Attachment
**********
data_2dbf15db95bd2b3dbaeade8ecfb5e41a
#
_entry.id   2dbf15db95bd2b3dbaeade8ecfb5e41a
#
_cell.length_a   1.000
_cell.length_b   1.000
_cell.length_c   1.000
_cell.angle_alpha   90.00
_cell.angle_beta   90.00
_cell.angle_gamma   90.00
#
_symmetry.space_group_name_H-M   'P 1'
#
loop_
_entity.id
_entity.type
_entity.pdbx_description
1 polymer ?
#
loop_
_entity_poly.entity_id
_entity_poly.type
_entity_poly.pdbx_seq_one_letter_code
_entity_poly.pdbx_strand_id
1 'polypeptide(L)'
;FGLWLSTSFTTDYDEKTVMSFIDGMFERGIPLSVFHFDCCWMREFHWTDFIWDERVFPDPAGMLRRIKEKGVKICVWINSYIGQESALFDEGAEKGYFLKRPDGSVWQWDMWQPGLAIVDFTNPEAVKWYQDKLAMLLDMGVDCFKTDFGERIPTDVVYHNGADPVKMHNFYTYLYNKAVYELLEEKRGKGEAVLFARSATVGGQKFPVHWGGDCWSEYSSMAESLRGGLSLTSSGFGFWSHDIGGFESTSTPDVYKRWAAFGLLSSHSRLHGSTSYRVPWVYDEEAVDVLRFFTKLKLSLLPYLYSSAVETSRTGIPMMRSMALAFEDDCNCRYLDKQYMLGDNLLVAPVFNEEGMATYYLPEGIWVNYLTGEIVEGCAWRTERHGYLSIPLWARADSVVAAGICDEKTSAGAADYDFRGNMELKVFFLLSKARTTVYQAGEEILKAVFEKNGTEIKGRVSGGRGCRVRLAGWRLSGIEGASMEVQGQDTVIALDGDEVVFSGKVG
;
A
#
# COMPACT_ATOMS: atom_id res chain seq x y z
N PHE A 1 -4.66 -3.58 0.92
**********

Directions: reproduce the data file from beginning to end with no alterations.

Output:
data_2dbf15db95bd2b3dbaeade8ecfb5e41a
#
_entry.id   2dbf15db95bd2b3dbaeade8ecfb5e41a
#
_cell.length_a   1.000
_cell.length_b   1.000
_cell.length_c   1.000
_cell.angle_alpha   90.00
_cell.angle_beta   90.00
_cell.angle_gamma   90.00
#
_symmetry.space_group_name_H-M   'P 1'
#
loop_
_entity.id
_entity.type
_entity.pdbx_description
1 polymer ?
#
loop_
_entity_poly.entity_id
_entity_poly.type
_entity_poly.pdbx_seq_one_letter_code
_entity_poly.pdbx_strand_id
1 'polypeptide(L)'
;FGLWLSTSFTTDYDEKTVMSFIDGMFERGIPLSVFHFDCCWMREFHWTDFIWDERVFPDPAGMLRRIKEKGVKICVWINSYIGQESALFDEGAEKGYFLKRPDGSVWQWDMWQPGLAIVDFTNPEAVKWYQDKLAMLLDMGVDCFKTDFGERIPTDVVYHNGADPVKMHNFYTYLYNKAVYELLEEKRGKGEAVLFARSATVGGQKFPVHWGGDCWSEYSSMAESLRGGLSLTSSGFGFWSHDIGGFESTSTPDVYKRWAAFGLLSSHSRLHGSTSYRVPWVYDEEAVDVLRFFTKLKLSLLPYLYSSAVETSRTGIPMMRSMALAFEDDCNCRYLDKQYMLGDNLLVAPVFNEEGMATYYLPEGIWVNYLTGEIVEGCAWRTERHGYLSIPLWARADSVVAAGICDEKTSAGAADYDFRGNMELKVFFLLSKARTTVYQAGEEILKAVFEKNGTEIKGRVSGGRGCRVRLAGWRLSGIEGASMEVQGQDTVIALDGDEVVFSGKVG
;
A
#
# COMPACT_ATOMS: atom_id res chain seq x y z
N PHE A 1 -4.66 -3.58 0.92